Now the Dada movement was immeasurably influential on postmodernism. It was the first movement that really went beyond a simple reaction to previous movements and instead questioned the very essence of art itself. Now the Dada concepts of ready-made-- which is designating everyday objects as art-- and assemblage-- using objects that had a different original purpose and combining them as something new-- are important in postmodernism.
Now postmodernists question the definition of the work of art by creating works of art that either eliminate the art object or suggest a completely new way of thinking about the art object. And because of this fact, many of the art movements from the latter part of the 20th century are considered postmodern. Now the postmodernist also undermines the traditional role of the artist, mainly through the use of appropriation to question the originality of the work of art.
Now Sherrie Levine is an artist known for this approach. And one of her series called After Walker Evans was a series of photographs taken of photographs from the Depression-era photographer Walker Evans. Now this example called Fountain is an almost exact replica of the Dada artist Marcel Duchamp's Fountain, which was, itself, a urinal signed by the artist. Now in both examples, she's taken the idea of questioning art one step further. If the repurposing of an object can be considered art, what about the repurposing of art itself?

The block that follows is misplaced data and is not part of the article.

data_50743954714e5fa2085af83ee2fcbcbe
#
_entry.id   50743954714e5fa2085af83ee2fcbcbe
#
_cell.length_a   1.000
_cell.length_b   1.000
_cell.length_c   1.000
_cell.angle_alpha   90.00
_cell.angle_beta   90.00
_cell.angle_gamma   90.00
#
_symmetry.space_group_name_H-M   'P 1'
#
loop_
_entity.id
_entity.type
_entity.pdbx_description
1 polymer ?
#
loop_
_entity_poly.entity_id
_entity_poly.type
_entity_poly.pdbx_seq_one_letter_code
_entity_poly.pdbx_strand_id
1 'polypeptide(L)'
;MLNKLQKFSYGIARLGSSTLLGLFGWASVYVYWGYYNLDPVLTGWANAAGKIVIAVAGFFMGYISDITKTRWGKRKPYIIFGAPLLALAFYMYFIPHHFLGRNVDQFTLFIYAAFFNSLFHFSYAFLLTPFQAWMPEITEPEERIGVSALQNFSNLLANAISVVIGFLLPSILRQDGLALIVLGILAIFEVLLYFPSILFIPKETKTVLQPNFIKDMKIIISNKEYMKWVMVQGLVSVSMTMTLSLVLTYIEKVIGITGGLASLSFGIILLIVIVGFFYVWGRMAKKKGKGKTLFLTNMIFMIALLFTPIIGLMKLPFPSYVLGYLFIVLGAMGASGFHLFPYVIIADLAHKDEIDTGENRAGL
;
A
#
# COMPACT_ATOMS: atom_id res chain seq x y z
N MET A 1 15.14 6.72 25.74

So that brings us to the end of this lesson. Let's take a look at our objectives to see if we met them. Now that you've seen the lesson, are you able to identify and define today's key terms? Can you describe the differences between modernism and postmodernism? And can you identify examples of postmodern art?
The big idea for today is that postmodernism questions the definition of a work of art through any type of art that either eliminates the art object or suggests a completely new way of thinking about the art object. And there you have it. Thank you very much for joining me today. I'll see you next time.
Sherrie Levine, Fountain, Photo by Cea, Creative Commons, http://www.flickr.com/photos/centralasian/6967859284/; Image of Allie Mae Burroughs Public Domain http://en.wikipedia.org/wiki/File:Allie_Mae_Burroughs_print.jpg; Image of Fountain Public Domain http://en.wikipedia.org/wiki/File:Duchamp_Fountaine.jpg; Image of Assemblage Head Fair Use According to Wikipedia http://en.wikipedia.org/wiki/File:MechanicalHead-Hausmann.jpg
A 20th-century philosophy and art movement characterized by qualities that include politics, appropriation, installation, and non-traditional materials.
A 20th-century art movement that parts from past artistic traditions and does not adhere to any one style, having characteristics that include abstraction, order, minimalism, and rigid formalism.
An artmaking process takes or “borrows” objects or images from everyday life and reassigns their context.
The idea of being unique, new, or inventive.
A technique of creating artwork in a space that creates an immersive experience.
A process of formalized evaluation.